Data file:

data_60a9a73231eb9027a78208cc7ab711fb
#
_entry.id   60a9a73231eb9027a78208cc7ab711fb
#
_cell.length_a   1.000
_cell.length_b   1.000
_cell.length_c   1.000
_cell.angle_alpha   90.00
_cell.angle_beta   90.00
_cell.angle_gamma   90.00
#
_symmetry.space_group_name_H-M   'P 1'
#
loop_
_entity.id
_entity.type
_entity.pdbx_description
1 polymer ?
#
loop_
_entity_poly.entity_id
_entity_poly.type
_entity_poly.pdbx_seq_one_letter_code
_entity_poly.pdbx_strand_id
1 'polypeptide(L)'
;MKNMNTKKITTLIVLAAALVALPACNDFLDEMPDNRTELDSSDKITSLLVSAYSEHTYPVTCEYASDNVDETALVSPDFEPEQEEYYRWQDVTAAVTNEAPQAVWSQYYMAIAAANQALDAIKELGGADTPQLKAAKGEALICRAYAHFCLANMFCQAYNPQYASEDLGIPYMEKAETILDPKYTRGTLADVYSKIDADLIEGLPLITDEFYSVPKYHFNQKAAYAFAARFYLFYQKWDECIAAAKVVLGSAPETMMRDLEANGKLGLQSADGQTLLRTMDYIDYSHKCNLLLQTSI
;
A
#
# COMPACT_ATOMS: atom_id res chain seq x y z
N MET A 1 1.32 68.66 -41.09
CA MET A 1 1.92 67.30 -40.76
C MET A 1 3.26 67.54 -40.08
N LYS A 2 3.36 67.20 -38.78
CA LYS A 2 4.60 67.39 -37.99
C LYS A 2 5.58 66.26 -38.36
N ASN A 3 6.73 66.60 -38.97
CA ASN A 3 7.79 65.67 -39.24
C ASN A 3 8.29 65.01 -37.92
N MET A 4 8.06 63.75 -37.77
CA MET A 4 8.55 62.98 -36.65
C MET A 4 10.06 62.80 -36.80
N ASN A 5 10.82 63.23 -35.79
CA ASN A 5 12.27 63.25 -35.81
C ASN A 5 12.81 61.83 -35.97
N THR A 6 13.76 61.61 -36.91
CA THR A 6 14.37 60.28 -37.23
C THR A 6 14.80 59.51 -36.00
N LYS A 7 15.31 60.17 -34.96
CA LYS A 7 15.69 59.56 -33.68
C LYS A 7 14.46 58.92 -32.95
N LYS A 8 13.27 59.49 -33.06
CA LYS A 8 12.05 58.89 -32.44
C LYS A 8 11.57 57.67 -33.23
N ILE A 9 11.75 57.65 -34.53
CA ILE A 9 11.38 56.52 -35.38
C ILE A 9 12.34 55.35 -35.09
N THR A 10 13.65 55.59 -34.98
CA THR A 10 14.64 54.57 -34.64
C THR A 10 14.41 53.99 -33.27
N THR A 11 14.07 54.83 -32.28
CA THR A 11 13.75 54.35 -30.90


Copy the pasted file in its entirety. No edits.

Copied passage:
data_60a9a73231eb9027a78208cc7ab711fb
#
_entry.id   60a9a73231eb9027a78208cc7ab711fb
#
_cell.length_a   1.000
_cell.length_b   1.000
_cell.length_c   1.000
_cell.angle_alpha   90.00
_cell.angle_beta   90.00
_cell.angle_gamma   90.00
#
_symmetry.space_group_name_H-M   'P 1'
#
loop_
_entity.id
_entity.type
_entity.pdbx_description
1 polymer ?
#
loop_
_entity_poly.entity_id
_entity_poly.type
_entity_poly.pdbx_seq_one_letter_code
_entity_poly.pdbx_strand_id
1 'polypeptide(L)'
;MKNMNTKKITTLIVLAAALVALPACNDFLDEMPDNRTELDSSDKITSLLVSAYSEHTYPVTCEYASDNVDETALVSPDFEPEQEEYYRWQDVTAAVTNEAPQAVWSQYYMAIAAANQALDAIKELGGADTPQLKAAKGEALICRAYAHFCLANMFCQAYNPQYASEDLGIPYMEKAETILDPKYTRGTLADVYSKIDADLIEGLPLITDEFYSVPKYHFNQKAAYAFAARFYLFYQKWDECIAAAKVVLGSAPETMMRDLEANGKLGLQSADGQTLLRTMDYIDYSHKCNLLLQTSI
;
A
#
# COMPACT_ATOMS: atom_id res chain seq x y z
N MET A 1 1.32 68.66 -41.09
CA MET A 1 1.92 67.30 -40.76
C MET A 1 3.26 67.54 -40.08
N LYS A 2 3.36 67.20 -38.78
CA LYS A 2 4.60 67.39 -37.99
C LYS A 2 5.58 66.26 -38.36
N ASN A 3 6.73 66.60 -38.97
CA ASN A 3 7.79 65.67 -39.24
C ASN A 3 8.29 65.01 -37.92
N MET A 4 8.06 63.75 -37.77
CA MET A 4 8.55 62.98 -36.65
C MET A 4 10.06 62.80 -36.80
N ASN A 5 10.82 63.23 -35.79
CA ASN A 5 12.27 63.25 -35.81
C ASN A 5 12.81 61.83 -35.97
N THR A 6 13.76 61.61 -36.91
CA THR A 6 14.37 60.28 -37.23
C THR A 6 14.80 59.51 -36.00
N LYS A 7 15.31 60.17 -34.96
CA LYS A 7 15.69 59.56 -33.68
C LYS A 7 14.46 58.92 -32.95
N LYS A 8 13.27 59.49 -33.06
CA LYS A 8 12.05 58.89 -32.44
C LYS A 8 11.57 57.67 -33.23
N ILE A 9 11.75 57.65 -34.53
CA ILE A 9 11.38 56.52 -35.38
C ILE A 9 12.34 55.35 -35.09
N THR A 10 13.65 55.59 -34.98
CA THR A 10 14.64 54.57 -34.64
C THR A 10 14.41 53.99 -33.27
N THR A 11 14.07 54.83 -32.28
CA THR A 11 13.75 54.35 -30.90